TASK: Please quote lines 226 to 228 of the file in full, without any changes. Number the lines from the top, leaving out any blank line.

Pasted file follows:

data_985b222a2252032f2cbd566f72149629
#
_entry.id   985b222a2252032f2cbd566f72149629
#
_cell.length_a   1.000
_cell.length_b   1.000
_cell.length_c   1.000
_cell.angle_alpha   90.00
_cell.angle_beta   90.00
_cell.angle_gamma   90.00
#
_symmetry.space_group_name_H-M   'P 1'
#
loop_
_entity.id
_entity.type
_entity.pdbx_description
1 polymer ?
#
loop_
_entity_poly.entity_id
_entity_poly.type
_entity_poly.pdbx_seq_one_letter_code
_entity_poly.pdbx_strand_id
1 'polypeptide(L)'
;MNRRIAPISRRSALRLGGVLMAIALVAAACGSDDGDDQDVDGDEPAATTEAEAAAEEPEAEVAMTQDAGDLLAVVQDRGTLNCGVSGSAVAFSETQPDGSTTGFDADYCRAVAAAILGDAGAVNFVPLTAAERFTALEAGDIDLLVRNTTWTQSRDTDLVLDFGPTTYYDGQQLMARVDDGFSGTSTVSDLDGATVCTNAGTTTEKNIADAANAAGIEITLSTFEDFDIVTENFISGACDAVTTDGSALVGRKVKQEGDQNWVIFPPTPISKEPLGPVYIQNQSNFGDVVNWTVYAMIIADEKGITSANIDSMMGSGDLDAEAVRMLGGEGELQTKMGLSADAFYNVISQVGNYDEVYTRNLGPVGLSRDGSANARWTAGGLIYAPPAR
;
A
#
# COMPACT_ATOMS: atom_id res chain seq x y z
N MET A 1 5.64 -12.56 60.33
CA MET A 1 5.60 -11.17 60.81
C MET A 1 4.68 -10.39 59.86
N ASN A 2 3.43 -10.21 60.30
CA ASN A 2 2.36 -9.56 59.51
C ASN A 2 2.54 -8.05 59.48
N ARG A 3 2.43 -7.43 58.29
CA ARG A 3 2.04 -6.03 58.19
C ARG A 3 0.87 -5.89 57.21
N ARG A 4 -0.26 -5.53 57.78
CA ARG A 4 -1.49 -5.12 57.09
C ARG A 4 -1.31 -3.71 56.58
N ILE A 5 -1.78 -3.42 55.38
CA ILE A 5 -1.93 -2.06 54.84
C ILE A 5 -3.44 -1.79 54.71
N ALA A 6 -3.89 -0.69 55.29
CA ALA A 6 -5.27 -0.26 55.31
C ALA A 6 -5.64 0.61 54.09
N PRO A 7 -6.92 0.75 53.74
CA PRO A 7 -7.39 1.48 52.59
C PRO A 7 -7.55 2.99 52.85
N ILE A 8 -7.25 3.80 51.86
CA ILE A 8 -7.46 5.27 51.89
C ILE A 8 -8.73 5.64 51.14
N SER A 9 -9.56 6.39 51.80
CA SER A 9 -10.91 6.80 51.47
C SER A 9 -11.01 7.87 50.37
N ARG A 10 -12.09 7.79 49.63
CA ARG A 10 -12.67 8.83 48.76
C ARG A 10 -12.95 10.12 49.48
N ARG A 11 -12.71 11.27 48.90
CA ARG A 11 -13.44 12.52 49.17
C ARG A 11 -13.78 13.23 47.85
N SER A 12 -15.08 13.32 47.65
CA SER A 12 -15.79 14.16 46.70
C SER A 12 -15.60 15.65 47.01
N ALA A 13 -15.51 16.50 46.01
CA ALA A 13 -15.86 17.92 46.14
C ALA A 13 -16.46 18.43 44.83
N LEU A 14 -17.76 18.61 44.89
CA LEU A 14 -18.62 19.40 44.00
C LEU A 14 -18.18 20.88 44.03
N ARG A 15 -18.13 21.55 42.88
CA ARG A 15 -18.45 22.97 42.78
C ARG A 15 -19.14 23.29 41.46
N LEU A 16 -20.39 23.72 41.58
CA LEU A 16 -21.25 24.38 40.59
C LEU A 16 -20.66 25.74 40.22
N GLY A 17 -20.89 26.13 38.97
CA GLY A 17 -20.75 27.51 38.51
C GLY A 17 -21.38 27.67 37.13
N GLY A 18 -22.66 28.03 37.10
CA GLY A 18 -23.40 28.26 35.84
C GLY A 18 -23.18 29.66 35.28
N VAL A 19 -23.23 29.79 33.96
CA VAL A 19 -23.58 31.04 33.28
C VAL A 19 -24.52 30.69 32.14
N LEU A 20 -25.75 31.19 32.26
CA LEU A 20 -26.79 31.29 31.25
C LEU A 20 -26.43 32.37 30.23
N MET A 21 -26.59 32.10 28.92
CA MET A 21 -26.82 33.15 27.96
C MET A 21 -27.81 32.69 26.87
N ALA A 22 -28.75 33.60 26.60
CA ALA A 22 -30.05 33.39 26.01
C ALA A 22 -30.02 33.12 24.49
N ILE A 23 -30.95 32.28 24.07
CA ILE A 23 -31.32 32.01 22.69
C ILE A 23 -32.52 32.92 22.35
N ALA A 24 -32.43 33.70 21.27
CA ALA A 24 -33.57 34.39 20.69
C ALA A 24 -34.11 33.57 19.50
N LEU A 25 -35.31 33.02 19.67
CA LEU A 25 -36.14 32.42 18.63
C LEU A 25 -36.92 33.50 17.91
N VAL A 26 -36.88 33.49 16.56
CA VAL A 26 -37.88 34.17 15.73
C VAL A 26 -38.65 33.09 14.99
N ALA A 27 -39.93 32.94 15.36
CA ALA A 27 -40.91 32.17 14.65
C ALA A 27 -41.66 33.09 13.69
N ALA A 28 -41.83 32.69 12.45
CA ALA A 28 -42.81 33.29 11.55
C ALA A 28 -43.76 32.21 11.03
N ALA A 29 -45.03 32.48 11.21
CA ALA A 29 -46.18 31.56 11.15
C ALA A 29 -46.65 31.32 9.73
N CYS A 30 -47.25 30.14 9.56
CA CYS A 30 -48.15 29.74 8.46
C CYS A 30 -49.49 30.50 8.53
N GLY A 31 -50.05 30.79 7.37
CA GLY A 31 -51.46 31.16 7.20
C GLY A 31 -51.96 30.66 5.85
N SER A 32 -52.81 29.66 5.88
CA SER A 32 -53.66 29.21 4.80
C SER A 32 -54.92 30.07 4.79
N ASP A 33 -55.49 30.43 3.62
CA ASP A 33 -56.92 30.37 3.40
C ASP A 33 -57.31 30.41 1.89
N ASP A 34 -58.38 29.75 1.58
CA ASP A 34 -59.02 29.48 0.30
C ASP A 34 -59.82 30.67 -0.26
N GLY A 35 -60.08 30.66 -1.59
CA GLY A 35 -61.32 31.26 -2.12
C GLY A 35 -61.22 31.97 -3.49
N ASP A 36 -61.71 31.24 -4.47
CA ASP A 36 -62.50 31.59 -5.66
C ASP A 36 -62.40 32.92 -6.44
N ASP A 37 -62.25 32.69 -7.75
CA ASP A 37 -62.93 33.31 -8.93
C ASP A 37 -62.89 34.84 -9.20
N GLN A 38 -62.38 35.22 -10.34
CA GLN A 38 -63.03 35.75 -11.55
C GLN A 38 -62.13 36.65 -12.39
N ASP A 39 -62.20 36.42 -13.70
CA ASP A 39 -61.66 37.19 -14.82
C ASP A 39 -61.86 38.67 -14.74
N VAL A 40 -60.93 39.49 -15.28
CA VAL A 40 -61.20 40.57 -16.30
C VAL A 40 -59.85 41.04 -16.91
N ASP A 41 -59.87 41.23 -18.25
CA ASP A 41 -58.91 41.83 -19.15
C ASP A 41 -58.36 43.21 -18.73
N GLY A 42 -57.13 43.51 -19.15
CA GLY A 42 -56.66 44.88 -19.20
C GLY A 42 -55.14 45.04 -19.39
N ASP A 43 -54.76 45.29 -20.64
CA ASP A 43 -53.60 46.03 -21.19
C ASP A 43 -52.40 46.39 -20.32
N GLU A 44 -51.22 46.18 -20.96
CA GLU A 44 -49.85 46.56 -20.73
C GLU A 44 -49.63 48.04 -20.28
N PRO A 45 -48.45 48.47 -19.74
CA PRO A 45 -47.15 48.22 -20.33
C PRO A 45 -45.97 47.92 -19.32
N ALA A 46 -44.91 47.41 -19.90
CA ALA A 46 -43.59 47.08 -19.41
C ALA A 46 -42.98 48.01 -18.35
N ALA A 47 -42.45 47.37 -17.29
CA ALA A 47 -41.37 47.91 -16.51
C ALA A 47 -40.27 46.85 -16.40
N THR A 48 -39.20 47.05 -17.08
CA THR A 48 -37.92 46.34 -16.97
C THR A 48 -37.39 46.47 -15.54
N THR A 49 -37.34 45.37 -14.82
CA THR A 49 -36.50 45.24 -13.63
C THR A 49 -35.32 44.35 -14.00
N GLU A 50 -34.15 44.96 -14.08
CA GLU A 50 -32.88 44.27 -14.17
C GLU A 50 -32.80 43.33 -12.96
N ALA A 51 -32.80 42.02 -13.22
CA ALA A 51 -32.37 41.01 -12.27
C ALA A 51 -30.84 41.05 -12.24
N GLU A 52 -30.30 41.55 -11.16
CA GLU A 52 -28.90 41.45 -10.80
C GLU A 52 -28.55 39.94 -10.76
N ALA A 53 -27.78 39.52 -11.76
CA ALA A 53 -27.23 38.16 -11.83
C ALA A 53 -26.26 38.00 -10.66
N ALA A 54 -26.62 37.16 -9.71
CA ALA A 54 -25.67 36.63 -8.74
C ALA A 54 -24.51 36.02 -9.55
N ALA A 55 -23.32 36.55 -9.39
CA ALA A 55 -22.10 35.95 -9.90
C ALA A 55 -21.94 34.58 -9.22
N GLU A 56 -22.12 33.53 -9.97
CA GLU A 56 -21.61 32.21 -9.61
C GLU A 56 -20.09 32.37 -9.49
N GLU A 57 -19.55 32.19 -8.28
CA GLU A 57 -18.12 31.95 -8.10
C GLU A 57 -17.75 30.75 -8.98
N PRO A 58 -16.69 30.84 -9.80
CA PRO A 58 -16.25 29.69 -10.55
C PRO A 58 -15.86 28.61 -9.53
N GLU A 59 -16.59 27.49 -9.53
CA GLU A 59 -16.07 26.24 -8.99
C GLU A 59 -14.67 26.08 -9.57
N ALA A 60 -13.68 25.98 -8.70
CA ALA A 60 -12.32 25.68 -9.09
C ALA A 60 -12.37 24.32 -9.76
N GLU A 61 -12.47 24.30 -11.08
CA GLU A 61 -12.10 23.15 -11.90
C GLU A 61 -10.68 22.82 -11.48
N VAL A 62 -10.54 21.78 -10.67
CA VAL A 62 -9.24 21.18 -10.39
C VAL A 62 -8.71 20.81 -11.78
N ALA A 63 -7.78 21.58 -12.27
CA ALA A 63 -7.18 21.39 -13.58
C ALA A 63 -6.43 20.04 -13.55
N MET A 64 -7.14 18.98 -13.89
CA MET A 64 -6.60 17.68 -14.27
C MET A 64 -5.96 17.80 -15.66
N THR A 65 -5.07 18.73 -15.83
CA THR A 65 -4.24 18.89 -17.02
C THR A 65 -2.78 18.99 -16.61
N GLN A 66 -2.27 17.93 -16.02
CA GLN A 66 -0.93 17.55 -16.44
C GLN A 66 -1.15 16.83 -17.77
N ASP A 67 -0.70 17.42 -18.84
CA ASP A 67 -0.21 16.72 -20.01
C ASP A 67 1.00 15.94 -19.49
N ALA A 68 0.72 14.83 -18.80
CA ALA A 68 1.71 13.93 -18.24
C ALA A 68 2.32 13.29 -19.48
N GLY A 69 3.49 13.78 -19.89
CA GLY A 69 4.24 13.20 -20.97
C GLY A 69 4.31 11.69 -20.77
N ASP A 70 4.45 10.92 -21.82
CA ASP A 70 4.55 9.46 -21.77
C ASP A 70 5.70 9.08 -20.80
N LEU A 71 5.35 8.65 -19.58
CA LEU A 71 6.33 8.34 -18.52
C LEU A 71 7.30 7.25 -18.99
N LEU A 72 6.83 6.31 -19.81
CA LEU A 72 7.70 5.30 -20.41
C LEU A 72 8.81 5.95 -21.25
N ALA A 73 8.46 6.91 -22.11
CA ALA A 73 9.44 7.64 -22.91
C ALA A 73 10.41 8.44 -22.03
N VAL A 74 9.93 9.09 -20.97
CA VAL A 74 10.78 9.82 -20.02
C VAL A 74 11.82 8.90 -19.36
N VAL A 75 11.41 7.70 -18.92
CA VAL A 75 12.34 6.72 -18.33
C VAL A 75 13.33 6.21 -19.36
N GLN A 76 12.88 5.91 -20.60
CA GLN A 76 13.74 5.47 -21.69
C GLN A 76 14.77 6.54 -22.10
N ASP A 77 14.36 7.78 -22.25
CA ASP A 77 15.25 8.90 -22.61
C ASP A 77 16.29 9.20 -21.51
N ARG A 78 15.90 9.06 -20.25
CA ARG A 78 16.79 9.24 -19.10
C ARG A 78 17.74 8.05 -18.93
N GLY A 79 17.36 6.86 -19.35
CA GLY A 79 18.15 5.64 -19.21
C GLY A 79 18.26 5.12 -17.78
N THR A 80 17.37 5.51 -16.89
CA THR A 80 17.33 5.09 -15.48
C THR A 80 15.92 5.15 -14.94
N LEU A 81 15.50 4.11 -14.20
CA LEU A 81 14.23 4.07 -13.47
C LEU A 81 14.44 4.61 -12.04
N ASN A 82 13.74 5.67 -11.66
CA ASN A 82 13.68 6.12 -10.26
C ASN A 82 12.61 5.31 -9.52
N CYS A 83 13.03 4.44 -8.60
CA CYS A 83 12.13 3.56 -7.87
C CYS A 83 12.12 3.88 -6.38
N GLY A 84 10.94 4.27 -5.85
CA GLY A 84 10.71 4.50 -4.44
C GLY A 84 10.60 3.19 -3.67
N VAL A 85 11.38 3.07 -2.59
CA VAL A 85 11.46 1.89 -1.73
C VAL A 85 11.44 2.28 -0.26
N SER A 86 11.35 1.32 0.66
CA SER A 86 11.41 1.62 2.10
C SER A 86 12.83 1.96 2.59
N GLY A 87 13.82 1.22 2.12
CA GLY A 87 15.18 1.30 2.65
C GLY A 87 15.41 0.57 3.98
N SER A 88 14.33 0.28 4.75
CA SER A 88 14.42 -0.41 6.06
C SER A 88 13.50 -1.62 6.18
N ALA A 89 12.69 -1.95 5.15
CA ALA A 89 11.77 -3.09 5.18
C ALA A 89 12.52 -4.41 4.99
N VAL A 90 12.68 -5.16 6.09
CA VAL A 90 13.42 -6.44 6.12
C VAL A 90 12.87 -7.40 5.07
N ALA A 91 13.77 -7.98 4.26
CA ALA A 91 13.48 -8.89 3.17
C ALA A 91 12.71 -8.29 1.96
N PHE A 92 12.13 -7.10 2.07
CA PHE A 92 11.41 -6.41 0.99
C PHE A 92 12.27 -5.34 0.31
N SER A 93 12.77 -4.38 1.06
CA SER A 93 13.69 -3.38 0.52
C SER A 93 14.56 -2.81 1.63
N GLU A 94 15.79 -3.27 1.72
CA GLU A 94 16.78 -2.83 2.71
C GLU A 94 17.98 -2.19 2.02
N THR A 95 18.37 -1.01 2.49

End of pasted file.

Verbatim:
N GLN A 66 -2.27 17.93 -16.02
CA GLN A 66 -0.93 17.55 -16.44
C GLN A 66 -1.15 16.83 -17.77